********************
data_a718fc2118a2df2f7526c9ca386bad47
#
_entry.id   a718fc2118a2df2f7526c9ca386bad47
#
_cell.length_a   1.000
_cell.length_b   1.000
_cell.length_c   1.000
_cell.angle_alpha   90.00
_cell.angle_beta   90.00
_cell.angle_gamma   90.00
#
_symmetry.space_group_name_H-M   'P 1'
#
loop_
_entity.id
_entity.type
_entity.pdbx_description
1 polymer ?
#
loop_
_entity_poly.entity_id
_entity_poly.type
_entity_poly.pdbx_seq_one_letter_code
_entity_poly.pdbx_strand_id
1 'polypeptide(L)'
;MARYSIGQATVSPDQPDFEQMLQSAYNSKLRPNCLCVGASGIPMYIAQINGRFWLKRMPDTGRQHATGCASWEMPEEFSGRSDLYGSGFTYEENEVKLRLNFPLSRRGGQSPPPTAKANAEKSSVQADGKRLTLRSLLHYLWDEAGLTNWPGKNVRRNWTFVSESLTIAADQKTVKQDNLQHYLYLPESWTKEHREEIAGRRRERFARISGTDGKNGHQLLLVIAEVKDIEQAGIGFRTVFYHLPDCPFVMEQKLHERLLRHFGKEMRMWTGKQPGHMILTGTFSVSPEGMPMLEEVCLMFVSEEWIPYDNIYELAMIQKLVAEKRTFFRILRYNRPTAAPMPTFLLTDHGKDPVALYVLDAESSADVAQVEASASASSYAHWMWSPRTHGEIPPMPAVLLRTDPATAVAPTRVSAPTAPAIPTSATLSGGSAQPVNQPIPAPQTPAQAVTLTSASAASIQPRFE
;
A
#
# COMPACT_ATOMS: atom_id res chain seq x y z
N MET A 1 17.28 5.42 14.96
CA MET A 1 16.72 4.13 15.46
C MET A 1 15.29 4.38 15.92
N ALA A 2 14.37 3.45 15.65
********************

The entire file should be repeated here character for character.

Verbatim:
data_a718fc2118a2df2f7526c9ca386bad47
#
_entry.id   a718fc2118a2df2f7526c9ca386bad47
#
_cell.length_a   1.000
_cell.length_b   1.000
_cell.length_c   1.000
_cell.angle_alpha   90.00
_cell.angle_beta   90.00
_cell.angle_gamma   90.00
#
_symmetry.space_group_name_H-M   'P 1'
#
loop_
_entity.id
_entity.type
_entity.pdbx_description
1 polymer ?
#
loop_
_entity_poly.entity_id
_entity_poly.type
_entity_poly.pdbx_seq_one_letter_code
_entity_poly.pdbx_strand_id
1 'polypeptide(L)'
;MARYSIGQATVSPDQPDFEQMLQSAYNSKLRPNCLCVGASGIPMYIAQINGRFWLKRMPDTGRQHATGCASWEMPEEFSGRSDLYGSGFTYEENEVKLRLNFPLSRRGGQSPPPTAKANAEKSSVQADGKRLTLRSLLHYLWDEAGLTNWPGKNVRRNWTFVSESLTIAADQKTVKQDNLQHYLYLPESWTKEHREEIAGRRRERFARISGTDGKNGHQLLLVIAEVKDIEQAGIGFRTVFYHLPDCPFVMEQKLHERLLRHFGKEMRMWTGKQPGHMILTGTFSVSPEGMPMLEEVCLMFVSEEWIPYDNIYELAMIQKLVAEKRTFFRILRYNRPTAAPMPTFLLTDHGKDPVALYVLDAESSADVAQVEASASASSYAHWMWSPRTHGEIPPMPAVLLRTDPATAVAPTRVSAPTAPAIPTSATLSGGSAQPVNQPIPAPQTPAQAVTLTSASAASIQPRFE
;
A
#
# COMPACT_ATOMS: atom_id res chain seq x y z
N MET A 1 17.28 5.42 14.96
CA MET A 1 16.72 4.13 15.46
C MET A 1 15.29 4.38 15.92
N ALA A 2 14.37 3.45 15.65